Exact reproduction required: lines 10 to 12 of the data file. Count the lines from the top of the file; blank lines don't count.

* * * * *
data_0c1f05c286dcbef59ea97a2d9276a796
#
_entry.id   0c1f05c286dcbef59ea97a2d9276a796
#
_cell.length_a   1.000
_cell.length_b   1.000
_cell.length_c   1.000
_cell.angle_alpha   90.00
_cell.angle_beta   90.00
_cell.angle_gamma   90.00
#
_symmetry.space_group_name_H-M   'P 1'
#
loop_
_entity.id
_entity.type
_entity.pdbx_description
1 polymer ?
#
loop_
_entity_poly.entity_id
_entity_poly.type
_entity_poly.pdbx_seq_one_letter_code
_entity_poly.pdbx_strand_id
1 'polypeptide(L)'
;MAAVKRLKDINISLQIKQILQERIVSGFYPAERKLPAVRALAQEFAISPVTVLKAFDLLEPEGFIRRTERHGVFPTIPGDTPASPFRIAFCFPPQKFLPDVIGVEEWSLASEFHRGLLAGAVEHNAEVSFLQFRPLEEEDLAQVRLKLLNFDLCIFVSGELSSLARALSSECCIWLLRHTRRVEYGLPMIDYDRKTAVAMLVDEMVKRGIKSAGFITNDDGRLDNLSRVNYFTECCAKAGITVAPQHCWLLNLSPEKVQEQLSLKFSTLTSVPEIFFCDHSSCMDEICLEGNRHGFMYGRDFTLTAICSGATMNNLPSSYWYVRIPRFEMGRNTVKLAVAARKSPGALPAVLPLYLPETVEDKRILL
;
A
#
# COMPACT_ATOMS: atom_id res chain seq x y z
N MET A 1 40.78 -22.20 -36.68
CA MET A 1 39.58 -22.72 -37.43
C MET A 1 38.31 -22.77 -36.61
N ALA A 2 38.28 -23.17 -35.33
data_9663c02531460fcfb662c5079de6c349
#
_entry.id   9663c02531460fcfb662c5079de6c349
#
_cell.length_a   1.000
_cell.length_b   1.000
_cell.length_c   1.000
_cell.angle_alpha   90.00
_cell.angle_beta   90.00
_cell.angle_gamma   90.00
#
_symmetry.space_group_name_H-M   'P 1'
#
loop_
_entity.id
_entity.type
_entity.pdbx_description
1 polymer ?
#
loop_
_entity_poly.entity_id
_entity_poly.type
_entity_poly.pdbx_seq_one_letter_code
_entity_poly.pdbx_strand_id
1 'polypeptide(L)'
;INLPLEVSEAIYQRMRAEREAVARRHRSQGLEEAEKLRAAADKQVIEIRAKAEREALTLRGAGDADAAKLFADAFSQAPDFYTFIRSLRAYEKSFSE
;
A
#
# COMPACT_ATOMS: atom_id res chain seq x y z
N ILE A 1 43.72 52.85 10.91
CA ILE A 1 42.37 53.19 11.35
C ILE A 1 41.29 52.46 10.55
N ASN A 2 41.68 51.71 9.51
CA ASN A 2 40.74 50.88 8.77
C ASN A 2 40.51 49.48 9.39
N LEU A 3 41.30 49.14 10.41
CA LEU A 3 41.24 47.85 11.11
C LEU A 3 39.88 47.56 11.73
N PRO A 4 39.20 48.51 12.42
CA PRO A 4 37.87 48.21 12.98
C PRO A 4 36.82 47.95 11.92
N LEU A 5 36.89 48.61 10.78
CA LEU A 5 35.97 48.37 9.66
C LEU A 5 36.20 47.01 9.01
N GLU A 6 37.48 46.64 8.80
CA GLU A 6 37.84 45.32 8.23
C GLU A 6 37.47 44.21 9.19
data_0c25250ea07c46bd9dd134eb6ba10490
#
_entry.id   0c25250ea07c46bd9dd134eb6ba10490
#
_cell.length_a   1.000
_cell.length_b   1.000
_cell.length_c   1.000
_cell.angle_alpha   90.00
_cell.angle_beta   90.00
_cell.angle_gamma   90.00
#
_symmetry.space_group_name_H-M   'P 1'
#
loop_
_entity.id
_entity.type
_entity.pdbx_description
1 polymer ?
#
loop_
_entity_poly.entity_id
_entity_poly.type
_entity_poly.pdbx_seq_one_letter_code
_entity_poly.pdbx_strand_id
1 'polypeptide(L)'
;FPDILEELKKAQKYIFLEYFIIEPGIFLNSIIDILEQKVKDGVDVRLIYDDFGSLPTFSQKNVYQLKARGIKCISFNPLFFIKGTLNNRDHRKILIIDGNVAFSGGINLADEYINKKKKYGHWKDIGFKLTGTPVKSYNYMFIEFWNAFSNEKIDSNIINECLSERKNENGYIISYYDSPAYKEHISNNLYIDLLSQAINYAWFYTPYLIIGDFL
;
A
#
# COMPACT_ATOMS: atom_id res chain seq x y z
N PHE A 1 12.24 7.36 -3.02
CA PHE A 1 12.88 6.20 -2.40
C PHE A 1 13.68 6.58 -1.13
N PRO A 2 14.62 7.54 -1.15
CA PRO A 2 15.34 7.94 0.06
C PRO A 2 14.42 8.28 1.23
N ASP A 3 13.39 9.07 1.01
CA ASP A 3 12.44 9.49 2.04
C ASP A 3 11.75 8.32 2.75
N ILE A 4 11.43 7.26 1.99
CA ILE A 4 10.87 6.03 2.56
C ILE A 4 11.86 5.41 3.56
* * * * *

_cell.angle_gamma   90.00
#
_symmetry.space_group_name_H-M   'P 1'